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March towards mandate

March towards mandate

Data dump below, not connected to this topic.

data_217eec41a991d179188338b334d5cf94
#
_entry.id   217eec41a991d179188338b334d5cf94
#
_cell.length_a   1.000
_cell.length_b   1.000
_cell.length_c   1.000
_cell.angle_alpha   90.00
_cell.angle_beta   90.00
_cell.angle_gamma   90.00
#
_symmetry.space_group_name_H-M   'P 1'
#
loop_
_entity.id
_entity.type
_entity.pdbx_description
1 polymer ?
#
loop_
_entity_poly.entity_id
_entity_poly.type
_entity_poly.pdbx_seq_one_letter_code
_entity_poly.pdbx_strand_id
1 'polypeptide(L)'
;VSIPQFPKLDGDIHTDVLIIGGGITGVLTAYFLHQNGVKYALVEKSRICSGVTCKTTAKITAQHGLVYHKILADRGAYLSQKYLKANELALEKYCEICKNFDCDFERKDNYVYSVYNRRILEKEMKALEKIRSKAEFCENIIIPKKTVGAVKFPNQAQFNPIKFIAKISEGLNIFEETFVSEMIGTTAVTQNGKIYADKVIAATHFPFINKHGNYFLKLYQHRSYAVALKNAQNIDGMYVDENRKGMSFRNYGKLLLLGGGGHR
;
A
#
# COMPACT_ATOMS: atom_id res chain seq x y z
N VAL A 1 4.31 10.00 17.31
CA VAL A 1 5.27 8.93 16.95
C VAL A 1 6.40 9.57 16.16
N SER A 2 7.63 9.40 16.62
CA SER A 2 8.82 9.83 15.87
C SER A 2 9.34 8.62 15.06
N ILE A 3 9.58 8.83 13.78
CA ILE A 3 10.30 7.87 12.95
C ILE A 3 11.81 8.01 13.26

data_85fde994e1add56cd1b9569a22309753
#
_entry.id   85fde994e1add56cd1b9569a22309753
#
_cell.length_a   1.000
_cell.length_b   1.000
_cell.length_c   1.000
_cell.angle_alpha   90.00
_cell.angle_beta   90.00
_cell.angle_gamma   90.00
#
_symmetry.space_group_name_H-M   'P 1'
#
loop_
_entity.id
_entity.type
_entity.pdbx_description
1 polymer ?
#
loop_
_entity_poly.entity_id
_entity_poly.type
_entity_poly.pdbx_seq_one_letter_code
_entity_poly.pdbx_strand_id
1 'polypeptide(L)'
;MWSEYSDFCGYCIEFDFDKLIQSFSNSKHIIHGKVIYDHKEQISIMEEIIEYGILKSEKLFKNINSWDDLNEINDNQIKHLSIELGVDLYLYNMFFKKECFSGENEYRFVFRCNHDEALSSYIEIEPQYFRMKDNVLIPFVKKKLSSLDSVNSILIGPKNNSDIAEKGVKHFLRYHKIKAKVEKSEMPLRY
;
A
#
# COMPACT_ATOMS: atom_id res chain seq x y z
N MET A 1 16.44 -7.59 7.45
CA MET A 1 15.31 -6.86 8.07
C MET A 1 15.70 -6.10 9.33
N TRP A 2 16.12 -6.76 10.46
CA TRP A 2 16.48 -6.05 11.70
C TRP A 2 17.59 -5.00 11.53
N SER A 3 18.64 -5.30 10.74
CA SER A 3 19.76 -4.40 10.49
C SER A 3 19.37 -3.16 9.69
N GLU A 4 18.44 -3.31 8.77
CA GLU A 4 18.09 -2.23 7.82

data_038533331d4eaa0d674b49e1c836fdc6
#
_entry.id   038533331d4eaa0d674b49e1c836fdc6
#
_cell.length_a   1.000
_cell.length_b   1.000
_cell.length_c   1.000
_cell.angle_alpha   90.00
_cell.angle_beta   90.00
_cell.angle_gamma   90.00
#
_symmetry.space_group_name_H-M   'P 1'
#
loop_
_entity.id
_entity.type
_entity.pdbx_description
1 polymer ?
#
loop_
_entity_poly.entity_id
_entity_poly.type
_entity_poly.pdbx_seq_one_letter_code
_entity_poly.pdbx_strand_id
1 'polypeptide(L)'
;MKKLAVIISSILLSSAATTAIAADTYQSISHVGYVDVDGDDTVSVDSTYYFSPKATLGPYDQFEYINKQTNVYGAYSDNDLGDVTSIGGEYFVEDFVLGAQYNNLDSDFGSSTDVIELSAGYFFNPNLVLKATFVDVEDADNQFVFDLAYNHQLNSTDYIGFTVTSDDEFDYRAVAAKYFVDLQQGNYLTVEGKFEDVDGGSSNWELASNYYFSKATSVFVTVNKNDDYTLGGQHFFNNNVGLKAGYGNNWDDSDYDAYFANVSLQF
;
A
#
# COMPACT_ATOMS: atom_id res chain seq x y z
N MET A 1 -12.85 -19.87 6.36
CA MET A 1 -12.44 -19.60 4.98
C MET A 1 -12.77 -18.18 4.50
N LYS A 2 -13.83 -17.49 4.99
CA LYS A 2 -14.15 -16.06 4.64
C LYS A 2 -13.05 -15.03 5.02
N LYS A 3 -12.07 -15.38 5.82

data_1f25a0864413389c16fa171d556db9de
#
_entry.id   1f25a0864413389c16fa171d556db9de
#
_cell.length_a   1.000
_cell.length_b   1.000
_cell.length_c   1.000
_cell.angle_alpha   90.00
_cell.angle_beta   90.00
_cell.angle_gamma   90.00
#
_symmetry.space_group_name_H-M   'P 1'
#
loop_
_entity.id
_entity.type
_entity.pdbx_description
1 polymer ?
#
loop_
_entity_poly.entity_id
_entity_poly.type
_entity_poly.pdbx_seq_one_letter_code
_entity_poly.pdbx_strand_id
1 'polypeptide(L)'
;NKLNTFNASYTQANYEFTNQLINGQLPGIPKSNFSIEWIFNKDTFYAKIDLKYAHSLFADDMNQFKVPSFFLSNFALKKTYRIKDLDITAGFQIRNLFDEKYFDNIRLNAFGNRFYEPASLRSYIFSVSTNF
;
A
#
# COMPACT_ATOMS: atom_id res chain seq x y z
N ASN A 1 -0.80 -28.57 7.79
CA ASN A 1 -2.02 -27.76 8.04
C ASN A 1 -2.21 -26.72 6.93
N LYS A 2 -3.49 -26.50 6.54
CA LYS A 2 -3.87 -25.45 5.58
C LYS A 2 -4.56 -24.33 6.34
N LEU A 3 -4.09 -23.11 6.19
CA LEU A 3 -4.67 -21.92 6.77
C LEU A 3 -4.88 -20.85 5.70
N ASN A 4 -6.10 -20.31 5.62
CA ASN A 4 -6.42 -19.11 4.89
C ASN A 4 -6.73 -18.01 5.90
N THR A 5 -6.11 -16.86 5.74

Election year is quite an eventful one – supplying abundant drama to the dailies and laced with political machinations, unveiling surprising and strategic alliances. A feast for democracy as the nation comes together to elect a novel government which will robustly lead the nation. The collective wish is to see holistic development take the centre stage, which ought to be essentially the predominant objective of every government. Pros and cons of options influence the mandate as political parties desperately display their manifestos while subtly pointing out the lacunae in others. However, the subtlety gets diluted and the pointing out escalates to criticism. India has always stood at the fork where it has to choose between the two primary contestants – BJP and Congress – for the driver's seat. The decision regarding an alliance with either of the two becomes a round-table discussion for all the other parties – regionally strong but having a weak national impression. At the pre-electoral juncture, forging alliances is a logical decision for it helps people know who are they favouring in the most important mandate. Lok Sabha polls scheduled for this summer have stirred the political spectrum with strategic coherences materialising throughout the landscape. Expectedly, BJP and Congress have sprung into action, forging alliances to ensure their chances of getting elected for the 17th Lok Sabha. Not surprisingly, the lotus party has endured anti-incumbency amidst a catalogue of contentious decisions set to play a crucial part in the upcoming mandate. Something which is definitely not exclusive to them, the incessant ruckus over uncleared bills, Rafale deal, CBI infighting, farmer crisis, et al, have definitely blemished the current government yet their determination for a successive term remains intact. Congress was quick to sound the alarm of discontent as it marched ahead with the idea of a grand alliance. The nation was treated to a union of various regional players with a mutual interest of ousting the current government even as the saffron party mocked it for lacking an apt leader – not at all acknowledging Rahul Gandhi as one for the job. Yet, the opposition's cry for a collective force to defeat the ruling power left its impression as expected. Kolkata and Delhi editions of a united display led by Mamata Banerjee and Arvind Kejriwal made their intentions clear while SP-BSP combine joined them amidst several others. Even though the opposition made a head start, BJP, in two days, forged crucial pre-poll alliances in two electorally significant states – Maharashtra and Tamil Nadu – to clear ambiguity over 87 out of 543 seats in Lok Sabha. The U-turn from Shiv Sena after its adamant stand against BJP following Sena chief Uddhav Thackeray's remark that lotus party's "way of treating allies" had changed was unconvincingly digested despite their differences still evident with Sena accusing BJP of politicising Pulwama terror attack. Meanwhile, AIADMK and PMK also accepted BJP's alliance to oppose an expected combine of Congress-DMK in the southern state. Though BJP secured the alliances through its proactive decision-making when it comes to electoral matters, seat-sharing and power-sharing are two bones of contention bound to stir matters. Shiv Sena, though aligned with BJP, certainly prioritises state assembly polls due in October which for BJP is a distant concern as of now. The lotus party has put forward its clarity and coherence prowess when it comes to racking up stakes for the grand show as against Congress who is still floating in a sea of ambiguity regarding its objectives and leadership. The grand alliance that Congress has rung rhymes about is certainly not more instrumental in the run-up to elections when pitted against BJP's ambitious march for the same. It is still figuring out the formula while finalising certain regional collaborations. Though one cannot outrightly say that since in political matters, the surprise element marks a decisive blow, as has been witnessed countless times in India's democratic history. But in the midst of all the pandemonium regarding alliances and seat-sharing – lucrative discussions for regional parties – there stands the stagnant agenda of development and vision that, essentially, is the prime subject of general elections. Campaigning and manifestos will ensure that our fill of promises regarding progress and robust governance are fulfilled, yet, the flavour of elections predominantly seems to be a SWOT analysis of the alternatives. Both Congress and BJP rest their focus on mocking the other and forging strategic alliances while exposing others' weaknesses. Their stress remains on defeating the other to power while a vision for the country on verge of a general mandate is reduced to a mere competition.

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